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During my visit to Ottawa in March 2023, Prime Minister Trudeau and I recommitted to modernizing the Columbia River Treaty.

As Prime Minister Trudeau visits Washington, DC today, I am pleased to announce that our countries have reached agreement in principle on key elements of a modernized treaty.

After 60 years, the treaty must be updated to reflect climate change and the changing needs of communities that depend on this vital waterway. The Columbia River and its tributaries are of great importance to indigenous peoples who have historically relied on this ecosystem and the abundant resources it provides. These waterways are also vital to our nation’s economy: they generate 40% of U.S. hydroelectric power, irrigate $8 billion worth of agricultural products, and transport 42 million tons of commercial goods annually.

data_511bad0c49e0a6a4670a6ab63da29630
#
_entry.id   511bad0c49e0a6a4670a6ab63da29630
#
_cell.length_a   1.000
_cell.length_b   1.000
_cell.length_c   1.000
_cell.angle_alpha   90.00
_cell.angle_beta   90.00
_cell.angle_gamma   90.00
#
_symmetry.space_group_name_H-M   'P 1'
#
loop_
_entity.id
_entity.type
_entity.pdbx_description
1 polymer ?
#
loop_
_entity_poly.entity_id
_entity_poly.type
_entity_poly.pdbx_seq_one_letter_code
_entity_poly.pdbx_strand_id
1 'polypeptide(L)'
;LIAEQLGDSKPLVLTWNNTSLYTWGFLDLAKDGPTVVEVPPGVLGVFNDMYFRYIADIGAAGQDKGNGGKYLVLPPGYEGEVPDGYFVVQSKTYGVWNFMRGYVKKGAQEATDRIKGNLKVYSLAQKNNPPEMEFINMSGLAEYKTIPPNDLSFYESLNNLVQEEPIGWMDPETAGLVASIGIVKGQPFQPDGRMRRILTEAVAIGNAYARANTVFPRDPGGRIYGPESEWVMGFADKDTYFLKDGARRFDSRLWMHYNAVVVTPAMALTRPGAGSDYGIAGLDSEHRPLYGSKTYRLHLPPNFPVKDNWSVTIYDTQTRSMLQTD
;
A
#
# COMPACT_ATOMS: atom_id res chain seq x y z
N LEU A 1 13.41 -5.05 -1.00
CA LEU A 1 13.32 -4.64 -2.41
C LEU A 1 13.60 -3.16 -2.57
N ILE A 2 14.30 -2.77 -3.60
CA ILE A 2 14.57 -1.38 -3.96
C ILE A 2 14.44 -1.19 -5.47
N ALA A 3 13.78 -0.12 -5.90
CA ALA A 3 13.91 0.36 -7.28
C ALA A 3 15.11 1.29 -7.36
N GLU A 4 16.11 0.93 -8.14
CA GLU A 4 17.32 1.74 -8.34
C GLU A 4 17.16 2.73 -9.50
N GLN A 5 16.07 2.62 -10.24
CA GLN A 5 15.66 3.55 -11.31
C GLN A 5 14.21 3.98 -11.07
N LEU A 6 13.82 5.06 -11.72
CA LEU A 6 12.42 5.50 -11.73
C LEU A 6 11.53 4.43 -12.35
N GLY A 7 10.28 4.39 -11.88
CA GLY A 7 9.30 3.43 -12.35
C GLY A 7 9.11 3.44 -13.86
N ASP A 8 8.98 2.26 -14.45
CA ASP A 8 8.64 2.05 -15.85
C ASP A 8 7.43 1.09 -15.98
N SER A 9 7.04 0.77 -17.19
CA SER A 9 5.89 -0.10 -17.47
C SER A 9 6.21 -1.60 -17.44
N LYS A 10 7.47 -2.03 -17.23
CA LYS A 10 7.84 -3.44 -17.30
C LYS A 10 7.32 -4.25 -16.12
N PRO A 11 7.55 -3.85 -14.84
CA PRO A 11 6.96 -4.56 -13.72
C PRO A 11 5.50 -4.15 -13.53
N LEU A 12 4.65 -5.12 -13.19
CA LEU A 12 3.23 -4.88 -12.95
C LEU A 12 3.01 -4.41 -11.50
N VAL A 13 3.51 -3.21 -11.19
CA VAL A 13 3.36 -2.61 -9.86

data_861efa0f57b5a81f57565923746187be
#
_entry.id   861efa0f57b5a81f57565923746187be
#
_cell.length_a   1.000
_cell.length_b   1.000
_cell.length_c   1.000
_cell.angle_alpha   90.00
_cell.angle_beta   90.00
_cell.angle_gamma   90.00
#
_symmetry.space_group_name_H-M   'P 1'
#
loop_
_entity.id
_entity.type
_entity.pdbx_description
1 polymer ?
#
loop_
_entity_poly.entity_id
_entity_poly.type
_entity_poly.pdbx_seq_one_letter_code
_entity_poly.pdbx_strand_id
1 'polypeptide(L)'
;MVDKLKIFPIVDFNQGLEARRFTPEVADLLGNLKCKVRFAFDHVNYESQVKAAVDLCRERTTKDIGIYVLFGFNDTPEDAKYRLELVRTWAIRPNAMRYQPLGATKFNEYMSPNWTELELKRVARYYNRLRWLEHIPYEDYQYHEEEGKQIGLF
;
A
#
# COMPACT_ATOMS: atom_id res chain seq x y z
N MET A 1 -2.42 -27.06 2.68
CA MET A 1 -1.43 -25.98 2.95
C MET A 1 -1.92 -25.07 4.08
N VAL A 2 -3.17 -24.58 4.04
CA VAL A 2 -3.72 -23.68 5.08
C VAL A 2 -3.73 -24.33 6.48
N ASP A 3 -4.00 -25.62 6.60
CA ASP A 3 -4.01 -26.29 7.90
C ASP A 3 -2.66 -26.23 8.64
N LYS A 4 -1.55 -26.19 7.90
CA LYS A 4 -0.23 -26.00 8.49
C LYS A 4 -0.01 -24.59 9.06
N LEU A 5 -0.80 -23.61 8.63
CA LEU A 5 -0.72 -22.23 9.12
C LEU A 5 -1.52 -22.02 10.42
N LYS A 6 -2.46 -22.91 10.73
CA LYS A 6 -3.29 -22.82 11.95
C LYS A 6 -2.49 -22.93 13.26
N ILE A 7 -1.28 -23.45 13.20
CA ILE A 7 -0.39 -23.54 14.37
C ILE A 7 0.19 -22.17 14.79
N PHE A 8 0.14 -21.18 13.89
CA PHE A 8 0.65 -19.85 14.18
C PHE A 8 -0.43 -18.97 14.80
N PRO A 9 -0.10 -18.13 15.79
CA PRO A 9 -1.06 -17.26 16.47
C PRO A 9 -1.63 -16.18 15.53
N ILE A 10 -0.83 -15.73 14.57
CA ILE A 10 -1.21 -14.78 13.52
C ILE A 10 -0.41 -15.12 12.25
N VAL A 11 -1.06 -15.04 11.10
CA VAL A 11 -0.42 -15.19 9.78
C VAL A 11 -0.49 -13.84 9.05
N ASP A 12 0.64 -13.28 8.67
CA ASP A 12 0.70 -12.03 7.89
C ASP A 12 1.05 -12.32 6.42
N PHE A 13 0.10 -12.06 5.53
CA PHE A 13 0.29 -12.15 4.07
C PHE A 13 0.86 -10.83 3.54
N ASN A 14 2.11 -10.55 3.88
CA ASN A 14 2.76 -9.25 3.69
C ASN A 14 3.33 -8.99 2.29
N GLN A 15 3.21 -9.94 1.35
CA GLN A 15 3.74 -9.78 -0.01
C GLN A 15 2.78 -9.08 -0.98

For 60 years, the United States and Canada have managed these waterways together under the Columbia River Treaty. Now our two countries have found common ground on how we will manage them together over the next 20 years.

By modernizing this treaty, we will amplify the voices of Indigenous peoples in the United States and Canada. We will rebalance energy coordination between the United States and Canada so that the United States can keep more clean hydropower at home and Canada has more opportunities to import from and export to the U.S. market—which is critical for both countries to achieve our clean energy goals.

And the United States will benefit from planned water storage in dams based on the Canadian agreement, which will help control floods and protect vulnerable communities.

In the coming weeks, the United States and Canada will continue to work together on a draft treaty amendment that addresses these key elements and will initiate the process in both countries.

Together, we will continue to manage this precious shared natural resource on behalf of all people.

/Public release. This material from the original organization/authors may be time-sensitive in nature and has been edited for clarity, style and length. Mirage.News does not represent any institutional position or party, and all views, positions and conclusions expressed herein are solely those of the authors. View full content here.